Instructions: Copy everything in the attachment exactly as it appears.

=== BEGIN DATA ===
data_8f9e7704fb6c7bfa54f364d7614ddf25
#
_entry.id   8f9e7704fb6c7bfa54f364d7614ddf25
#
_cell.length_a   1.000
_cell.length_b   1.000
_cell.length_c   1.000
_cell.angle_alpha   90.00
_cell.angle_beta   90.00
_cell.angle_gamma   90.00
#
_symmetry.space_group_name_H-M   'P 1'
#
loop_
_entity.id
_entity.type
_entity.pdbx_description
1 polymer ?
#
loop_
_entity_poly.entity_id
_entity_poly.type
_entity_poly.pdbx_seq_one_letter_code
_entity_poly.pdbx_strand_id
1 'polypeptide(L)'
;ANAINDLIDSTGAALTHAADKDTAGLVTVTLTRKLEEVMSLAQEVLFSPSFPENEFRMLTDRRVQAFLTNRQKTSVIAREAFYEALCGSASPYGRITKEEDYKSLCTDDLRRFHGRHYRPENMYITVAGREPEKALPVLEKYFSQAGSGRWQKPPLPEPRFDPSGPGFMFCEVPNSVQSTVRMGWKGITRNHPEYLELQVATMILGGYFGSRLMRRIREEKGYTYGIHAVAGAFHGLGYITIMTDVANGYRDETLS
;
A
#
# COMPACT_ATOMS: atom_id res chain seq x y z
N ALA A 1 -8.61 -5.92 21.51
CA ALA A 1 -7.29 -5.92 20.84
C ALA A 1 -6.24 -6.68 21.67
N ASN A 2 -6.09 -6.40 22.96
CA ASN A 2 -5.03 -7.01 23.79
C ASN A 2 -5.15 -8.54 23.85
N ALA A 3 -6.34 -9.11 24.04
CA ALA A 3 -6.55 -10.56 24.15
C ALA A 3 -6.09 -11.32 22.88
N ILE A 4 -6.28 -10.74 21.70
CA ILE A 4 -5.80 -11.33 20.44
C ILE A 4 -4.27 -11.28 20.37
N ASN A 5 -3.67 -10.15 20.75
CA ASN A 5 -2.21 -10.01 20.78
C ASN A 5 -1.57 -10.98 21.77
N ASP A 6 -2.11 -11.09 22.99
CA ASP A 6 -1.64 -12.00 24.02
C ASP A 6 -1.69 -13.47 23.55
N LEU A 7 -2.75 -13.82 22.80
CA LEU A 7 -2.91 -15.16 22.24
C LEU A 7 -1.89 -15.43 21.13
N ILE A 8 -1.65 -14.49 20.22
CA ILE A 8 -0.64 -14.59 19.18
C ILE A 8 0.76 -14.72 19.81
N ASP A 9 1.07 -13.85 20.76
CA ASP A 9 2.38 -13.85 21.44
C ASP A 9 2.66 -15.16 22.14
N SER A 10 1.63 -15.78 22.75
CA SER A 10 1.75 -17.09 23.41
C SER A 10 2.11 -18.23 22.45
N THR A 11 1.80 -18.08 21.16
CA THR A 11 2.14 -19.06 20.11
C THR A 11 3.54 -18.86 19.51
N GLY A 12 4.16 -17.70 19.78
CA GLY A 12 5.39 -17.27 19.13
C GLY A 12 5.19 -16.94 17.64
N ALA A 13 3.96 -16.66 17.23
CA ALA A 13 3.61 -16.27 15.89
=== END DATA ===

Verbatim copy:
data_8f9e7704fb6c7bfa54f364d7614ddf25
#
_entry.id   8f9e7704fb6c7bfa54f364d7614ddf25
#
_cell.length_a   1.000
_cell.length_b   1.000
_cell.length_c   1.000
_cell.angle_alpha   90.00
_cell.angle_beta   90.00
_cell.angle_gamma   90.00
#
_symmetry.space_group_name_H-M   'P 1'
#
loop_
_entity.id
_entity.type
_entity.pdbx_description
1 polymer ?
#
loop_
_entity_poly.entity_id
_entity_poly.type
_entity_poly.pdbx_seq_one_letter_code
_entity_poly.pdbx_strand_id
1 'polypeptide(L)'
;ANAINDLIDSTGAALTHAADKDTAGLVTVTLTRKLEEVMSLAQEVLFSPSFPENEFRMLTDRRVQAFLTNRQKTSVIAREAFYEALCGSASPYGRITKEEDYKSLCTDDLRRFHGRHYRPENMYITVAGREPEKALPVLEKYFSQAGSGRWQKPPLPEPRFDPSGPGFMFCEVPNSVQSTVRMGWKGITRNHPEYLELQVATMILGGYFGSRLMRRIREEKGYTYGIHAVAGAFHGLGYITIMTDVANGYRDETLS
;
A
#
# COMPACT_ATOMS: atom_id res chain seq x y z
N ALA A 1 -8.61 -5.92 21.51
CA ALA A 1 -7.29 -5.92 20.84
C ALA A 1 -6.24 -6.68 21.67
N ASN A 2 -6.09 -6.40 22.96
CA ASN A 2 -5.03 -7.01 23.79
C ASN A 2 -5.15 -8.54 23.85
N ALA A 3 -6.34 -9.11 24.04
CA ALA A 3 -6.55 -10.56 24.15
C ALA A 3 -6.09 -11.32 22.88
N ILE A 4 -6.28 -10.74 21.70
CA ILE A 4 -5.80 -11.33 20.44
C ILE A 4 -4.27 -11.28 20.37
N ASN A 5 -3.67 -10.15 20.75
CA ASN A 5 -2.21 -10.01 20.78
C ASN A 5 -1.57 -10.98 21.77
N ASP A 6 -2.11 -11.09 22.99
CA ASP A 6 -1.64 -12.00 24.02
C ASP A 6 -1.69 -13.47 23.55
N LEU A 7 -2.75 -13.82 22.80
CA LEU A 7 -2.91 -15.16 22.24
C LEU A 7 -1.89 -15.43 21.13
N ILE A 8 -1.65 -14.49 20.22
CA ILE A 8 -0.64 -14.59 19.18
C ILE A 8 0.76 -14.72 19.81
N ASP A 9 1.07 -13.85 20.76
CA ASP A 9 2.38 -13.85 21.44
C ASP A 9 2.66 -15.16 22.14
N SER A 10 1.63 -15.78 22.75
CA SER A 10 1.75 -17.09 23.41
C SER A 10 2.11 -18.23 22.45
N THR A 11 1.80 -18.08 21.16
CA THR A 11 2.14 -19.06 20.11
C THR A 11 3.54 -18.86 19.51
N GLY A 12 4.16 -17.70 19.78
CA GLY A 12 5.39 -17.27 19.13
C GLY A 12 5.19 -16.94 17.64
N ALA A 13 3.96 -16.66 17.23
CA ALA A 13 3.61 -16.27 15.89